Responsibility to enforce reopening guidelines falls under local jurisdiction, Gov. Andrew Cuomo said Tuesday.
“That’s going to be up to the local health department to enforce,” Cuomo said. “They’ll have to enforce those rules, both who should be open and should not be open and as well as are they in compliance with the conditions of reopening. That has to be enforced at the local level. That’s the law. They just have to enforce the law.”
Columbia County Department of Health Director Jack Mabb said it is up to local law enforcement.
“The health department doesn’t have any authority in terms of enforcing the governor’s order,” Mabb said. “The sheriff was designated as the individual who would oversee any complaints along those lines.”
“Just because we hit May 15, the latest deadline set by the state’s NY ON PAUSE plan, it does not mean that businesses can simply open their doors and resume business as usual,” said Columbia County Board of Supervisors Chairman Matt Murell on Monday.
Despite the executive orders, ClubLife Health and Fitness in Valatie reopened Monday.
But in an example this week of local enforcement, ClubLife was issued a cease-and-desist order from the Town of Kinderhook.
“While the Town of Kinderhook sought to work with this business owner to secure voluntary compliance with the law, ClubLife refused to follow the clear mandates set forth in the executive orders,” said Kinderhook Town Supervisor Patsy Leader.
A Kinderhook code enforcement officer Tuesday issued the cease-and-desist order to close the business and the owner was issued an appearance ticket.
ClubLife owner Alex Rosenstrach declined to comment on the situation. The Columbia County Sheriff’s Department failed to respond to multiple requests for comment.
Should additional violations occur, Leader said the town will call upon state and local authorities to carry out their legal responsibility to remove any individuals within the facility, adding that any individual found within the facility will be subject to a fine up to $1,000.
Mabb said in the event a business reopened ahead of schedule, if there is no response to a code enforcement officer’s order, law enforcement is the next step.
“It could be any law enforcement officer who has jurisdiction over the area,” Mabb said. “It could be sheriffs, it could be the state police.”
Troop K did not receive any complaints of ClubLife reopening, state police Public Information Officer Aaron Hicks said.
Columbia County Sheriff David Bartlett has been “all over” the ClubLife opening and was on the scene, Mabb said.
Kinderhook is addressing these new challenges with businesses in a methodical and compassionate manner, Leader said.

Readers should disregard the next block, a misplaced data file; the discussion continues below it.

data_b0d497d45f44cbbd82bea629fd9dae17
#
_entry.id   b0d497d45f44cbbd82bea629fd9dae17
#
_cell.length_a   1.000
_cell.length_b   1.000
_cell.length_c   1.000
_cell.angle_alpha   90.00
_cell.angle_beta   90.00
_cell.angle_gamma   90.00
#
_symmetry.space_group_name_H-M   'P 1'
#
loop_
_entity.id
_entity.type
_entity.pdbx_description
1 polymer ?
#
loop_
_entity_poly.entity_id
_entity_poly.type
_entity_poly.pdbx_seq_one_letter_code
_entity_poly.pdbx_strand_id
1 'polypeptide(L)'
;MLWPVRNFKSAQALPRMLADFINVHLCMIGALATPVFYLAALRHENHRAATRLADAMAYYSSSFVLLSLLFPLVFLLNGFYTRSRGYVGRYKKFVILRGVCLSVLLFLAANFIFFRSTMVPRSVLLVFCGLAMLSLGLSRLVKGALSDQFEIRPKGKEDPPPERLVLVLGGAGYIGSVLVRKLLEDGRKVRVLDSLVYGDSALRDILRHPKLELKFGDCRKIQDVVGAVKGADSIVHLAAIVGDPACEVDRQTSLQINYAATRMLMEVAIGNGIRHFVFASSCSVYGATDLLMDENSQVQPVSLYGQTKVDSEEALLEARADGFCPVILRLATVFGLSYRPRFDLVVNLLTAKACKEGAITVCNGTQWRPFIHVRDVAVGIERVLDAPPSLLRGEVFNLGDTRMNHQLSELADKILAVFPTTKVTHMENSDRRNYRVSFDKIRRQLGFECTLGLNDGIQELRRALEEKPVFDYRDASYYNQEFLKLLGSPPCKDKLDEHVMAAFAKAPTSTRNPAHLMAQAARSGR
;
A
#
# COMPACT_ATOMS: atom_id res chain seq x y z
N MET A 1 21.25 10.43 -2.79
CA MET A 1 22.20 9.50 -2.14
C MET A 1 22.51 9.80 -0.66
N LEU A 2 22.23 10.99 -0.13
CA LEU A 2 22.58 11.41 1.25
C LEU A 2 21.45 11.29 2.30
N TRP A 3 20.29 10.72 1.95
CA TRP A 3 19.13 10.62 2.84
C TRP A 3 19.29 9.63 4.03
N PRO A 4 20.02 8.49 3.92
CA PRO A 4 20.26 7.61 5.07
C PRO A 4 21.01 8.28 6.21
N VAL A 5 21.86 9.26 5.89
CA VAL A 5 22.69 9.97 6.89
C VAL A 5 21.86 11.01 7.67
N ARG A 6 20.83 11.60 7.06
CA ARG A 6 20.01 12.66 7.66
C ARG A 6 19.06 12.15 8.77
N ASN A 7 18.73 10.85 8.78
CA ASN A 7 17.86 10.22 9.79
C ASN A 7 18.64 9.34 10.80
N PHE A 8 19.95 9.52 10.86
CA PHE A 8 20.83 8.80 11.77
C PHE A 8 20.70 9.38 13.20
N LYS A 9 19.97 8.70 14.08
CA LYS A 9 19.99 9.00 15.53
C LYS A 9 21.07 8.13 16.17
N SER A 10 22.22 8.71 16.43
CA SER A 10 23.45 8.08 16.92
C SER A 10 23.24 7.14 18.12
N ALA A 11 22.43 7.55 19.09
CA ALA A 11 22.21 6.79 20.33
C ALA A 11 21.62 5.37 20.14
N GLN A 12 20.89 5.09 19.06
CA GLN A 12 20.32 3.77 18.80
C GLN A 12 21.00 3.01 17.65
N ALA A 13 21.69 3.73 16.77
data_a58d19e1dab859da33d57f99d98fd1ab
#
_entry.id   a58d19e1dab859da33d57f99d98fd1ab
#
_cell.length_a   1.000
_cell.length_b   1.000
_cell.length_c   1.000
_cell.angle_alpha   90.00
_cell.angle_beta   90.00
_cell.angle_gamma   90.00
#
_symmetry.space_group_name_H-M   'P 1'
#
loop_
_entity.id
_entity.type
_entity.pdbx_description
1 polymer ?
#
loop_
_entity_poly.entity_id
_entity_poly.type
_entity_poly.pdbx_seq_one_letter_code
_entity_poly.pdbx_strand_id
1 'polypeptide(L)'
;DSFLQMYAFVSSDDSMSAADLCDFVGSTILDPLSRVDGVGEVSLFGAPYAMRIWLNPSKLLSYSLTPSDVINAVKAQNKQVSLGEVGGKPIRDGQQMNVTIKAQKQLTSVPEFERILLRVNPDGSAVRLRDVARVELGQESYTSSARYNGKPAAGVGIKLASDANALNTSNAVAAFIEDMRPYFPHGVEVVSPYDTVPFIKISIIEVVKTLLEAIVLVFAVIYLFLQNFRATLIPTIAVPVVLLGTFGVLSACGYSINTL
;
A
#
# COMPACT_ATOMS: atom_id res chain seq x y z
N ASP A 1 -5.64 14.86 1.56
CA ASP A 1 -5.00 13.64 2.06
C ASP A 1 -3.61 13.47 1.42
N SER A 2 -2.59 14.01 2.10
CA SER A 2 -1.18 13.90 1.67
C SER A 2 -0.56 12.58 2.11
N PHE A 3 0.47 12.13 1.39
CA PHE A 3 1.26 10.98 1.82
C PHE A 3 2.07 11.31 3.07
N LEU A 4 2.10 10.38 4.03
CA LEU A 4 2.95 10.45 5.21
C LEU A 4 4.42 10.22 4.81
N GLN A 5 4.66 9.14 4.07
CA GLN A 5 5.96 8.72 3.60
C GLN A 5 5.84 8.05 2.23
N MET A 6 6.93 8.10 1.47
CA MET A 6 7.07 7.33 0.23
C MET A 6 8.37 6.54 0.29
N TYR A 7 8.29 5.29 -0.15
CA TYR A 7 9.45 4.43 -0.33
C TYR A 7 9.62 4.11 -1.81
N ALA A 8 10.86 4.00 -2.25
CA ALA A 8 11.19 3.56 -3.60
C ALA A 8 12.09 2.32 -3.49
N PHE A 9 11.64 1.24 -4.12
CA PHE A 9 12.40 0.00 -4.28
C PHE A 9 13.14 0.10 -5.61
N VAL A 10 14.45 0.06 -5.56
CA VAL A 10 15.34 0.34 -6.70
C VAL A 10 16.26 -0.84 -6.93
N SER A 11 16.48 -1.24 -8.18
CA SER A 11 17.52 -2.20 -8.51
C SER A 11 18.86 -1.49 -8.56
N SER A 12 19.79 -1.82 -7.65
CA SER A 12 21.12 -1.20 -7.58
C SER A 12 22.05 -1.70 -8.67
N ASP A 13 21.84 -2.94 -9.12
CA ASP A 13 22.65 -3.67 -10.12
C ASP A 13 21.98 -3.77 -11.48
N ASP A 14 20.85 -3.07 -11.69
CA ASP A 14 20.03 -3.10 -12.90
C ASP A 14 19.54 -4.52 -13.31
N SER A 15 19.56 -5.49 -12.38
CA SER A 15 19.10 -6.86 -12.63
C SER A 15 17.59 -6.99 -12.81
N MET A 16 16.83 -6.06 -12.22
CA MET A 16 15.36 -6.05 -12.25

“It remains my sincere hope that this dark period in our history will soon pass, and that ClubLife and all other businesses in our community can reopen,” Leader said. “Until such time, the rule of law must be respected.”
Mabb, who under normal circumstances works out five or six days a week at the gym, said if his gym decided to reopen now, he would not go.
“That’s why gyms are at the last stage of opening, because they are incredibly difficult, or impossible, to maintain social distance and not be potenitially exposed to the virus,” Mabb said. “I think it’s really ill-founded for him to be opening at this time.”
Leader said she has been extremely proud of the manner in which town residents have banded together to provide care for vulnerable populations, adhered to social distancing directives and supported local businesses.
Hudson Police Chief L. Edward Moore provided guidance on what would happen if a business in Hudson decided to reopen ahead of schedule.
The city’s code enforcement officers have the authority to issue summonses to businesses not complying with the executive orders or public health law.
“The public can make complaints regarding operations of nonessential businesses or gatherings on the hotline that [New York state] has established,” Moore said. “The sheriff manages complaints collected within the county.”
Moore said in Hudson, foot and bicycle patrols have increased the police department’s visibility as a way of encouraging social-distancing guidelines.
At this time, Hudson police have made no arrests for failing to comply with the executive orders, Moore said.
The Lawsuit Reform Alliance of New York spoke on behalf of businesses that are calling for liability protections during the COVID-19 crisis.
In testimony to the New York Senate Commerce, Economic Development and Small Business Committee, Alliance Executive Director Tom Stebbins supported liability protections for businesses for the remainder of the crisis.
Businesses that act in good faith and are not grossly negligent should not face further economic hardships due to the lack of access to proper supplies, as outlined by the CDC, Stebbins said.
“These simple protections will provide businesses across the state with immeasurable piece of mind,” Stebbins said. “Win or lose, a single lawsuit can devastate a small business. Hundreds of lawsuits have already been filed in relation to the COVID outbreak and many more are sure to come. Lawyers are already advertising aggressively for COVID lawsuits. We must enact these protections now, before it is too late.”
Abby Hoover is a reporter for Columbia-Greene Media. Contact her at firstname.lastname@example.org.